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How to Organise Medicine Cabinet to Simplify Your Life

If you’ve ever found yourself frantically searching through your bathroom cabinet during a late-night fever or a sudden bout of flu, you know the importance of a well-organised medicine cabinet. Today, we will delve into how to organise a medicine cabinet, exploring not just the benefits of an orderly space but also how it can significantly simplify your life. 

Home Organisers: Your Partners in Decluttering

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Having a well-organised medicine cabinet is not just about finding the right pain reliever when you need it; it’s a key element in keeping your home tidy and efficient. This is where home organisers and home organising services come into play. 

 

Home organisers are professionals who understand the art of decluttering and can help you to organise a medicine cabinet in a way that is both functional and aesthetically pleasing. So, whether you choose to do it yourself or enlist the help of experts, the goal remains the same – an impeccably organised medicine cabinet.

Best Easy Steps to Organise Medicine Cabinet

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1. Empty the Space and Check Expiry Dates

The first step to organise a medicine cabinet is to empty the entire space. Yes, everything. This is where you bid farewell to expired cough syrups and medications that have long lost their potency. As you clear the shelves, take note of the expiration dates, setting aside anything that needs proper disposal.

 

2. Categorise Your Medicine for Easy Access

Now that your cabinet is an empty canvas, categorise your medicines intelligently. Consider creating sections for children, adults, first aid, allergy relief, and specific ailments like sore throat or digestion issues. Thus, this simple step can save you precious time during those late-night emergencies, ensuring you grab the right remedy without fumbling through various bottles.

 

3. Group Like Items Together

To take your organisation to the next level, invest in clear, stackable plastic containers or baskets. Since these will keep your medicine containers within easy reach while maintaining a visually pleasing and ordered space. Also, for commonly used items, opt for lower shelves, making accessibility a breeze. Reserve higher shelves for less frequently used items, keeping them neatly arranged in their containers.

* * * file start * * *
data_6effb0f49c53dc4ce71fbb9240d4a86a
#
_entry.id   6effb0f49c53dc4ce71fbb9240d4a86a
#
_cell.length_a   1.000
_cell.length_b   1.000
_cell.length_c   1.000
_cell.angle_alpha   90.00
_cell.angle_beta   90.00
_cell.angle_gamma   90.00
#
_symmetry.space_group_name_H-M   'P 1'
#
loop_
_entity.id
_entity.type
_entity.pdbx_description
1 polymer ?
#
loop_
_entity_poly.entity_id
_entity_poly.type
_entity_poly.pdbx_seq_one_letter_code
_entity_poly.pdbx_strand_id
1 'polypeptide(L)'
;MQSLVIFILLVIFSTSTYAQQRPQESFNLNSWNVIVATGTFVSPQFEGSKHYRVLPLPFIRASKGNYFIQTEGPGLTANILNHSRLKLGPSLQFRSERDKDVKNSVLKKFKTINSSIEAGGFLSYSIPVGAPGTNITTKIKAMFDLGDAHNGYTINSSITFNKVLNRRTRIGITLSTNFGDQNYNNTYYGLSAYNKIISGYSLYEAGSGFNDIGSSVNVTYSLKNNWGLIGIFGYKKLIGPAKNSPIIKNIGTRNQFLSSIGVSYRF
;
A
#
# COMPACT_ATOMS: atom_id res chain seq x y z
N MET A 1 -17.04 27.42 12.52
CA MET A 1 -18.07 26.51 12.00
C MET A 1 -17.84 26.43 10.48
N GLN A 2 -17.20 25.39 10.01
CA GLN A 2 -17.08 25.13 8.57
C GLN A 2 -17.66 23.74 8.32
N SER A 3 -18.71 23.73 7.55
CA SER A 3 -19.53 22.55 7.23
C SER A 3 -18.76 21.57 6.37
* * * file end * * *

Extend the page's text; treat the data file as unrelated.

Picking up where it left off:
4. Label Medicine Cabinet Shelves for Enhanced Visibility

In a household with multiple hands reaching into the medicine cabinet, labels become your best friends. This step is particularly important if you have a babysitter or family members who may need to find specific items quickly. Hence, clearly labelled shelves, indicating categories such as toiletries or specific medications, ensure everyone can locate what they need without unnecessary confusion.

 

5. Use the Door for Extra Storage Space

The back of your medicine cabinet door is an often-underutilised storage space. Maximise this area by adding a magnetic memo board or slim magnetic containers. These can hold personal-care items, allowing the door to shut completely. Additionally, magnetic hooks can store small tools, and even items like lip balms can be attached directly to the door’s surface. This creative use of space ensures that every inch of your medicine cabinet serves a purpose.

 

6. Regular Stock Takes for a Well-Maintained Cabinet

Consider every illness in your family as an opportunity for a quick stock take of your medicine cabinet. So, whether it’s an additional bottle of cough medicine or a new prescription, use these moments to organise the medicine cabinet. By making this a regular practice, you prevent the cabinet from becoming a chaotic mess that is daunting to clean up.

 

7. Disposal of Expired Medications

Dispose of expired medications responsibly. Your local doctor or general practitioner can guide you on proper disposal methods. Also, consider donating surplus medical supplies to your local charity. This responsible approach not only keeps your home organised but also contributes to a safer environment.

 

8. Children’s Section: A Must-Have to Organise Medicine Cabinet

If you have children, dedicating a section of the medicine cabinet to their items is a game-changer. Hence, keep children’s paracetamol, kid-friendly Band-Aids and essentials in an easily accessible area. This ensures you can handle late-night emergencies efficiently, even when tantrums are involved.

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Choosing the Right Location for Your Cabinet

Where you store your medicine cabinet is a personal choice. Some prefer the kitchen for accessibility, while others find the bathroom more suitable. It depends on your family and the available space. Ensure that wherever you choose, it’s safe from little hands, easily accessible, and not exposed to extreme temperatures that could affect medication potency.

 

Tune in to our Radio Podcast featuring Bonnie Black for additional tips and insights on how to organise a medicine cabinet.

Transcript

 

You’re listening to ABC Radio, Brisbane & Queensland. 

 

Kelly Higgins-Divine: